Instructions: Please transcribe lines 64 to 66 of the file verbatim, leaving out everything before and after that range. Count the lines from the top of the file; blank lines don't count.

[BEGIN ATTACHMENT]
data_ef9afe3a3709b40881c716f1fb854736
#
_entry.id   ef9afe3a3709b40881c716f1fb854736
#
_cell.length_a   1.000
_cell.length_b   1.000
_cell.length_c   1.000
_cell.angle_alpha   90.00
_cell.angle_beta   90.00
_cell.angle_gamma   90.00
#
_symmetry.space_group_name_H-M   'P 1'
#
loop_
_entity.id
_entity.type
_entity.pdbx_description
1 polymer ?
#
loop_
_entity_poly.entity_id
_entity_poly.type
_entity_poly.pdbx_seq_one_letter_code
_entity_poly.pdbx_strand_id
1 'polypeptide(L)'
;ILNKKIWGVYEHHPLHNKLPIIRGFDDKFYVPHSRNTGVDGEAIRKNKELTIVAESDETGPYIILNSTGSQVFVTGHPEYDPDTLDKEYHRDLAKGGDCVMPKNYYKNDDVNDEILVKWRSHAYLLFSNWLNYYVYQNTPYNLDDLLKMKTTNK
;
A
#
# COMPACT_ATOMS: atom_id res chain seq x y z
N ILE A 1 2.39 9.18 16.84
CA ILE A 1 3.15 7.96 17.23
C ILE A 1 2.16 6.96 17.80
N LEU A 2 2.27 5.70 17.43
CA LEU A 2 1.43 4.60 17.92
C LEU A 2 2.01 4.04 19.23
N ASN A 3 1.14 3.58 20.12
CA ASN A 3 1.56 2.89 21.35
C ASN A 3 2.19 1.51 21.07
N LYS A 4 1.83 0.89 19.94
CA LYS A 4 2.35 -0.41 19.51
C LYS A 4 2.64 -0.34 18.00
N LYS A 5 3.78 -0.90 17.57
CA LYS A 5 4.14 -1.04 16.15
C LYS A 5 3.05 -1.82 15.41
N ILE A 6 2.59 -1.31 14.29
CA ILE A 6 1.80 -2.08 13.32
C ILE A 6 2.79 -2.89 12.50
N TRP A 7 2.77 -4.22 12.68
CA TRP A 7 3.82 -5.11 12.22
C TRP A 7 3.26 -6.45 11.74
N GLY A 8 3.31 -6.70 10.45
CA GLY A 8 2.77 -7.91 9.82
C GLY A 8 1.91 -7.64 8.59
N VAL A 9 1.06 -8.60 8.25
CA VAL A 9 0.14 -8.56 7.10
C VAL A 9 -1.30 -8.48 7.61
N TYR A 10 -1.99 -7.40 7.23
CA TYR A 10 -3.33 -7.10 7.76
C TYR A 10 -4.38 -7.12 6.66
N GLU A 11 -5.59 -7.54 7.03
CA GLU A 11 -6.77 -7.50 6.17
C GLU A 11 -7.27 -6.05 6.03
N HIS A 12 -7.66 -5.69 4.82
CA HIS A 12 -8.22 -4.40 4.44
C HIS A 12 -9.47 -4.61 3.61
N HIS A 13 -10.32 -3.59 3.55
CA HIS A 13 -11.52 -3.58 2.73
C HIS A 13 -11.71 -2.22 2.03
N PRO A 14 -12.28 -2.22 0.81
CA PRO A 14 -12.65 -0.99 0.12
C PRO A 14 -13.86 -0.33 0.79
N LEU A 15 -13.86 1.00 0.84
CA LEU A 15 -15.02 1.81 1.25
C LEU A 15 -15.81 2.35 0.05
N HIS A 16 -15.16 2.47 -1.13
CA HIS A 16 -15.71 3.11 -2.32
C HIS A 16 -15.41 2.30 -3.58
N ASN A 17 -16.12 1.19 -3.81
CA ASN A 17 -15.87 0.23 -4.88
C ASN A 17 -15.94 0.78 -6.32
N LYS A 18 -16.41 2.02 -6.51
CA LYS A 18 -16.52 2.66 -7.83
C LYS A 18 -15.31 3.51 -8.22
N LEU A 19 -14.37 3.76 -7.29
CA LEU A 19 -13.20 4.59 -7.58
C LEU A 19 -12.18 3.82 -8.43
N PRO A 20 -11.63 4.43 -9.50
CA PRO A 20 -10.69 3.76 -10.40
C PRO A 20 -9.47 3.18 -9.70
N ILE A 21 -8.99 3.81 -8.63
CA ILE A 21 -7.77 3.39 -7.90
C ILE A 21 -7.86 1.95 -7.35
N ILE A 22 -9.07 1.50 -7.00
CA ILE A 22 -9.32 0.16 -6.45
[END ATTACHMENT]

N HIS A 12 -7.66 -5.69 4.82
CA HIS A 12 -8.22 -4.40 4.44
C HIS A 12 -9.47 -4.61 3.61